CUMBERLAND LINCOLN EDITION | VALLEY BREEZE | JULY 30-AUGUST 5, 2020 LETTERS TO THE EDITOR 21 Clipper ships did not play major role in slave trade I wholeheartedly support the idea that monuments that honor traitors who fought to preserve slavery or racial stereotypes that serve as mas- cots are inappropriate and offensive in our society. However, I disagree with Mr. Jackson's contention that Cumberland High School should replace the clipper ship mascot (Cumberland Should Lose the Clipper Name 7/23/20). Clipper ships played a mini- mal role in the slave trade. They were developed in the mid-1800s, decades after the importation of slaves was prohibited in the United States in 1808. They were built for speed, with sleek, narrow hulls and limited cargo space. The large crews they required to man the extensive sails cut down on the number of passengers they could carry. Slave ships on the other hand were typically slow, bulky freighters which, shamefully, were designed to maximize the amount of human cargo. From an economic standpoint clipper ships made poor slave ships. They were built to carry light- weight, time sensitive, high value cargo such as tea from China. Although some clipper ships, particularly Baltimore clippers (which were technically different ships than the "true" clippers that succeeded them) smuggled slaves into the United States after the 1808 embargo, that was not their intended purpose or primary func- tion. Although I agree with Mr. Jackson's sentiment, I think he is misinformed from a historical per- spective. To say that clippers were symbolic of slavery is a stretch. Perhaps what is more problematic about the use of the clipper ship as a school mascot is that they were frequently used to smuggle opium. But that is a topic for another time. While on the subject, it is worth noting that Woonsocket High School's mascot, the Villa Novans, were a culture from ancient Italy that practiced slavery extensively. Maybe that is a change Mr. Jackson should look into. Conor Geary Class of '97 Cumberland The common goodwill gesture: Will it return? "It's gone." He said it so fast, and with such conviction and a little regret, it took me aback. My dear friend Bob, an elite athlete in high school and college, has had his fair share of reasons to celebrate. Teammates, coaches, friends, fans, family … all gave him congratula- tions over the years with a firm, yet now threatened, gesture. It's the gesture that the Greeks used in the 5th century B.C. to complete a transaction or show respect. The gesture used by a proud father to congratulate his son on his success, the one used by combatants to end wars, the one athletes offer after a tough game, the one business men and women use to seal a deal, or to end a spirited game of pickleball and a great round of golf. It's a gesture we have taken for granted and didn't even think about its special meaning, until COVID-19, and now renewed racial unrest, have largely taken it away. Not many human interactions have survived like this one through the centuries, through civil wars, world wars, past pandemics, territorial squabbles, political debates, religious persecution, cultural revolutions, civil rights unrest and a host of other human challenges. It's been the worldwide symbolic gesture of peace, respect, friendship, understanding, and yes, even love. It's survived it all and been a piece of our very being. Yes, the handshake is on the chop- ping block. The gesture we've all come to know. The handshake, some say, is endangered, caught up in the confluence of disease and human chaos. It's been part of that first introduc- tion to a romantic interest, the ulti- mate OK when a dad gives away his cherished daughter to her soon-to-be wedded husband, the congratulations on the birth of a child, when kids end a silly argument, or friends wish each other well. It's been a natural part of our lives. Now, its existence has been ques- tioned, its obituary written. Some docs call it "unsanitary" while others suggest it's downright dangerous! So, alternatives are considered. Fist bumps are more common, elbow knocks are tried, ankle kicks are used (sometimes painfully!) and bows are taken, all to replace the gesture that has brought so much gratification. But they don't feel the same. I, for one, surely hope it survives, as we need genuine human contact now more than ever. So patients can earnestly thank docs and nurses for helping them survive. So, heartfelt condolences can be communicated with a human touch at a wake or a funeral. When police and the com- munity come together in under- standing and respect. When family squabbles are settled. When our kids graduate, or when they find their first job. Or when any other human moment needs to be memorialized and celebrated. The handshake, hearty, firm, warm and heartfelt. I really miss it, and I'm guessing many of you do, too. So here's for the return of the handshake, perhaps once a vaccine makes us comfortable. It's OK to be cautious, even scared. Some have highlighted the germs that may linger on our hands, which I'm guessing have been with us for centuries. So keep the hand wipes nearby if you must, wash your hands if you can, but let's not lose this gesture of good- will, for it might be an antidote for our troubles. I'm thinking of calling my good friend Bob, to tell him I hope it'll be back. I believe it will. Maybe we'll even bet a small wager. And hope- fully soon, we'll shake on it. FRED MASON Rumford Mason is a retired public relations executive and lobbyist, who has shaken a lot of hands. AUG. 7 Ann Kissik, Happy Birthday to the best Grandma ever!!! Love, Hailey, Grace, Jared, Evan, Brewski and Molly Ann Kissik, Happy Birthday to a wonderful wife! Lots of love from her lucky husband Ann Kissik, Happy Birthday to the best mom! Love, Karen, Laurie, BJ, Rick and Arthur AUG. 8 Emily Grieve, to a delightful grandniece, and boy what a gym- nast! Lots of love Aunt Nell and Uncle Tony AUG. 9 Joseph T. Grant V, Happy 10th Birthday! Love you to the moon and back! Grampa Happy Birthday, Gerry Duhamel! Love, Kathy Jarry XO AUG. 16 Luke Thorpe, to my favorite youngest brother, a computer whiz and smarter than he thinks! Love Mare and Tony AUG. 20 Izabella R. Masse, Happy 11th Birthday to the love of my life! Goya/Fluffy AUG. 27 Landon Forrest, Happy 16th Birthday! Love, Mema and Poppi CJ Godek, Happy 7th Birthday! Love, Gramma and Aunt Denise BIRTHDAY CLUB do you know? You're holding 1 newspaper, but we fill 5 every week! They're all at Letters to the Editor Letters to the Editor are welcome from readers. Please: • Limit to 500 words. Longer letters may appear online only. • Letters on local or state topics and issues will take precedence over those on national issues. • No more than one letter per person every 8 weeks, please. • All letters must be signed and include a hometown. Send by e-mail to:, or mail to The Valley Breeze, 6 Blackstone Valley Place, Suite 204, Lincoln, RI 02865. Walid Saber, MD FACC, FSCAL, RPVI Chief of Cardiology - Landmark Clinical Assistant Professor Warren Alpert Medical School Ibrahim Elgabry, MD FACC Director of Cardiac Rehab - Landmark Clinical Assistant Professor Warren Alpert Medical School World Class Care . . . So Close To Home Our Services: Cardiac Testing & Therapy Vascular Testing & Therapy Fully accredited state-of-the-art facility utilizing advanced technologies and expert techniques. 191 Social Street, Suite 100, Woonsocket, RI 02895 Phone: 401-597-6500 Ground Breaking Solutions for Varicose Veins!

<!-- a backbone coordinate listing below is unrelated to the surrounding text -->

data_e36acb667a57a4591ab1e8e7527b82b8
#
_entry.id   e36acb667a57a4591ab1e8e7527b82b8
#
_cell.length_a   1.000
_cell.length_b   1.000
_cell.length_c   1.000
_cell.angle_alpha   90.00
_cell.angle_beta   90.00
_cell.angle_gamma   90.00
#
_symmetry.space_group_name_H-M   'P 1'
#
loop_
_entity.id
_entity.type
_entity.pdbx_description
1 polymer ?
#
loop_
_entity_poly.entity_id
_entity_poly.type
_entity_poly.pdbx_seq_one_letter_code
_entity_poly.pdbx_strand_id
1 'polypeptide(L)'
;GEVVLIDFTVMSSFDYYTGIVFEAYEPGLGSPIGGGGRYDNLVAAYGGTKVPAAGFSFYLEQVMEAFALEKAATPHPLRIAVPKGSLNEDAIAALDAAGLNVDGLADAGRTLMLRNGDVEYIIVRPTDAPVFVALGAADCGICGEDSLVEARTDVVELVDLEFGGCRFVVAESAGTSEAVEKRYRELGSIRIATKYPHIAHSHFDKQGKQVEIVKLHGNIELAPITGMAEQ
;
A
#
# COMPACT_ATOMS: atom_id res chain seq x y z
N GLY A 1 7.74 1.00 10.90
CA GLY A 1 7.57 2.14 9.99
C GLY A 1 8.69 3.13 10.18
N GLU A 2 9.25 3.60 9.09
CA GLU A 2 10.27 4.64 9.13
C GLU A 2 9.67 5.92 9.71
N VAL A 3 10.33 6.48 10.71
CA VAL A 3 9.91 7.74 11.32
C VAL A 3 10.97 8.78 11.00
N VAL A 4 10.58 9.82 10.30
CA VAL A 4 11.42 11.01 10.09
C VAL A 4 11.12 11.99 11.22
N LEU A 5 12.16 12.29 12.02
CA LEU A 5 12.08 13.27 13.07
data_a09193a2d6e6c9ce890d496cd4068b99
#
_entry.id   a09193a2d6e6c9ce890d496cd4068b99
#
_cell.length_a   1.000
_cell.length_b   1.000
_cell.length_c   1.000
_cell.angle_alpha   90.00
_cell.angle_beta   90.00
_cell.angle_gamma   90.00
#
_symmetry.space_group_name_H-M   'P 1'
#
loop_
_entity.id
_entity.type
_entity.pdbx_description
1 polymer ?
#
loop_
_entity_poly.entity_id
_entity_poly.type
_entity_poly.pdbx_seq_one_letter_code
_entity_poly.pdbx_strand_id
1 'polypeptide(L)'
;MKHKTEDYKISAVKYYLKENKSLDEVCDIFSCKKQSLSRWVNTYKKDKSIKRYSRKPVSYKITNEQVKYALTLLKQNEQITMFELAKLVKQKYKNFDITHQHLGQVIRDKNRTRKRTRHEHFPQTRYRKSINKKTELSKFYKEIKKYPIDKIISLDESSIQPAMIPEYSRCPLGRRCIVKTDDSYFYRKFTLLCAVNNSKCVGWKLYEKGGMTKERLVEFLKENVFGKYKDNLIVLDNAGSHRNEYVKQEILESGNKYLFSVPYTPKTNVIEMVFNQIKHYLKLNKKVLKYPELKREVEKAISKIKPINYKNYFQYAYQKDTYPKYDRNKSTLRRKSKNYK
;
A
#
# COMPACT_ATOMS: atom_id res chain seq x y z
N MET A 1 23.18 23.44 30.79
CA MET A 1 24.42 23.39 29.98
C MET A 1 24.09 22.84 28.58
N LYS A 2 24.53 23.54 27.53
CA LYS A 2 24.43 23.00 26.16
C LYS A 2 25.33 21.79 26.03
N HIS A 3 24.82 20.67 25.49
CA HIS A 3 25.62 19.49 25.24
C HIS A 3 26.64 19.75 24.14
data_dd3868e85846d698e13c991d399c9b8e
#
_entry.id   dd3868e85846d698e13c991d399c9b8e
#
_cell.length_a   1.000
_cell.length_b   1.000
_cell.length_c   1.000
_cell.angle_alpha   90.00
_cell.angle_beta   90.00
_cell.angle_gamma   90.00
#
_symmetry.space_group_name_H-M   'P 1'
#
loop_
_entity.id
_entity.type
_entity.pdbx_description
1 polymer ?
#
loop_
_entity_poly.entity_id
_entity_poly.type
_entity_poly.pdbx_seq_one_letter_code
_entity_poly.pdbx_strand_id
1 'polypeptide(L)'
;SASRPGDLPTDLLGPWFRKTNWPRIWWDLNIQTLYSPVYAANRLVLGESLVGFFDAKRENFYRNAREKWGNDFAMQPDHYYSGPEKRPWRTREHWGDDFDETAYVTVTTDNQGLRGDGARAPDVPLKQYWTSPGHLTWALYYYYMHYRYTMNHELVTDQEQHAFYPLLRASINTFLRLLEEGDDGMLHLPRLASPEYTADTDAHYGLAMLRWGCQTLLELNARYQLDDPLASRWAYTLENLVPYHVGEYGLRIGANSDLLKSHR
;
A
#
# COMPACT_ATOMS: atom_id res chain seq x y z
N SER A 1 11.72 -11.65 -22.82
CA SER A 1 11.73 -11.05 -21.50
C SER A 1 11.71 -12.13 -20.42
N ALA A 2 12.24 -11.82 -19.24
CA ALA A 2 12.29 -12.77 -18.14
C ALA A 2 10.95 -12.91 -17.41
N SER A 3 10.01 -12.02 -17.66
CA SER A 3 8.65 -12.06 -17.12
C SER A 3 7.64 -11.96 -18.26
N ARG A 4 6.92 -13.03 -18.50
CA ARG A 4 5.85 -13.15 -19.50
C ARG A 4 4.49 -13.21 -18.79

Articles in this issue

Links on this page

Archives of this issue

view archives of Valley Breeze - The Valley Breeze Cumberland Lincoln 07-30-2020